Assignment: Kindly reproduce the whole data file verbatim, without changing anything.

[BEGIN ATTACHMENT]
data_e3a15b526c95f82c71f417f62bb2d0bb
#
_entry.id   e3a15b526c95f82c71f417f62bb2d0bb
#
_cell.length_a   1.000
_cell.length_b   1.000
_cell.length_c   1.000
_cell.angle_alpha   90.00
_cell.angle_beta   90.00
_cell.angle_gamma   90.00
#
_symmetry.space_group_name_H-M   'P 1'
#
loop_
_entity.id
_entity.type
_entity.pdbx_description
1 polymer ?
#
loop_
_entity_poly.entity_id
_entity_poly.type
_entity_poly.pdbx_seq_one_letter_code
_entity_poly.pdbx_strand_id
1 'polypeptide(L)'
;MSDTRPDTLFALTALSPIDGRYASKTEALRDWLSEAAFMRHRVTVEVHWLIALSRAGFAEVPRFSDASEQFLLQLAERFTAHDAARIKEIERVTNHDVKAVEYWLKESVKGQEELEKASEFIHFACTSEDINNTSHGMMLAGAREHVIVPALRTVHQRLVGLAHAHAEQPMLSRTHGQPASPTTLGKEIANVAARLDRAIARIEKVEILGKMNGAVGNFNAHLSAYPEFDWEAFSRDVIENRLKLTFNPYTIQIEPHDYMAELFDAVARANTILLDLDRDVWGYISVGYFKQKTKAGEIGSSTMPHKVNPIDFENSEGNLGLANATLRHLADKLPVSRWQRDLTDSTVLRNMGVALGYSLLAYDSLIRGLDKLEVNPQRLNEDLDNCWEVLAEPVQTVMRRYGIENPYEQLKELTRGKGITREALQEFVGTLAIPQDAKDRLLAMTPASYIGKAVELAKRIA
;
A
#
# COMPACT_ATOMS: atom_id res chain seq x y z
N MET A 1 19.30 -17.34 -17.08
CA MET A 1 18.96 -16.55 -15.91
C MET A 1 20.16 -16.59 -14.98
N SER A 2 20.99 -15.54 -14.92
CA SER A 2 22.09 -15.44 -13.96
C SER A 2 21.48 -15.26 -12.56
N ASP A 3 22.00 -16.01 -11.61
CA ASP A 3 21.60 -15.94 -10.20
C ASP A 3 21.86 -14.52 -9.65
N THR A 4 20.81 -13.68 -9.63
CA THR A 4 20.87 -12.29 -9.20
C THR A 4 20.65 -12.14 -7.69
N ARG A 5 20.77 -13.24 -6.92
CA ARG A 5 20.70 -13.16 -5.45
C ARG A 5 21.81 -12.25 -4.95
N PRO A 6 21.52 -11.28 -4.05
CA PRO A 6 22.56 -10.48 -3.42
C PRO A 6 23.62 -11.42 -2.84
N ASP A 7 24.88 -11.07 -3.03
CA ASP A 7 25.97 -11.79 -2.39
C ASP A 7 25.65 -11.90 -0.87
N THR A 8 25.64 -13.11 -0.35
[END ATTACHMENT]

data_e3a15b526c95f82c71f417f62bb2d0bb
#
_entry.id   e3a15b526c95f82c71f417f62bb2d0bb
#
_cell.length_a   1.000
_cell.length_b   1.000
_cell.length_c   1.000
_cell.angle_alpha   90.00
_cell.angle_beta   90.00
_cell.angle_gamma   90.00
#
_symmetry.space_group_name_H-M   'P 1'
#
loop_
_entity.id
_entity.type
_entity.pdbx_description
1 polymer ?
#
loop_
_entity_poly.entity_id
_entity_poly.type
_entity_poly.pdbx_seq_one_letter_code
_entity_poly.pdbx_strand_id
1 'polypeptide(L)'
;MSDTRPDTLFALTALSPIDGRYASKTEALRDWLSEAAFMRHRVTVEVHWLIALSRAGFAEVPRFSDASEQFLLQLAERFTAHDAARIKEIERVTNHDVKAVEYWLKESVKGQEELEKASEFIHFACTSEDINNTSHGMMLAGAREHVIVPALRTVHQRLVGLAHAHAEQPMLSRTHGQPASPTTLGKEIANVAARLDRAIARIEKVEILGKMNGAVGNFNAHLSAYPEFDWEAFSRDVIENRLKLTFNPYTIQIEPHDYMAELFDAVARANTILLDLDRDVWGYISVGYFKQKTKAGEIGSSTMPHKVNPIDFENSEGNLGLANATLRHLADKLPVSRWQRDLTDSTVLRNMGVALGYSLLAYDSLIRGLDKLEVNPQRLNEDLDNCWEVLAEPVQTVMRRYGIENPYEQLKELTRGKGITREALQEFVGTLAIPQDAKDRLLAMTPASYIGKAVELAKRIA
;
A
#
# COMPACT_ATOMS: atom_id res chain seq x y z
N MET A 1 19.30 -17.34 -17.08
CA MET A 1 18.96 -16.55 -15.91
C MET A 1 20.16 -16.59 -14.98
N SER A 2 20.99 -15.54 -14.92
CA SER A 2 22.09 -15.44 -13.96
C SER A 2 21.48 -15.26 -12.56
N ASP A 3 22.00 -16.01 -11.61
CA ASP A 3 21.60 -15.94 -10.20
C ASP A 3 21.86 -14.52 -9.65
N THR A 4 20.81 -13.68 -9.63
CA THR A 4 20.87 -12.29 -9.20
C THR A 4 20.65 -12.14 -7.69
N ARG A 5 20.77 -13.24 -6.92
CA ARG A 5 20.70 -13.16 -5.45
C ARG A 5 21.81 -12.25 -4.95
N PRO A 6 21.52 -11.28 -4.05
CA PRO A 6 22.56 -10.48 -3.42
C PRO A 6 23.62 -11.42 -2.84
N ASP A 7 24.88 -11.07 -3.03
CA ASP A 7 25.97 -11.79 -2.39
C ASP A 7 25.65 -11.90 -0.87
N THR A 8 25.64 -13.11 -0.35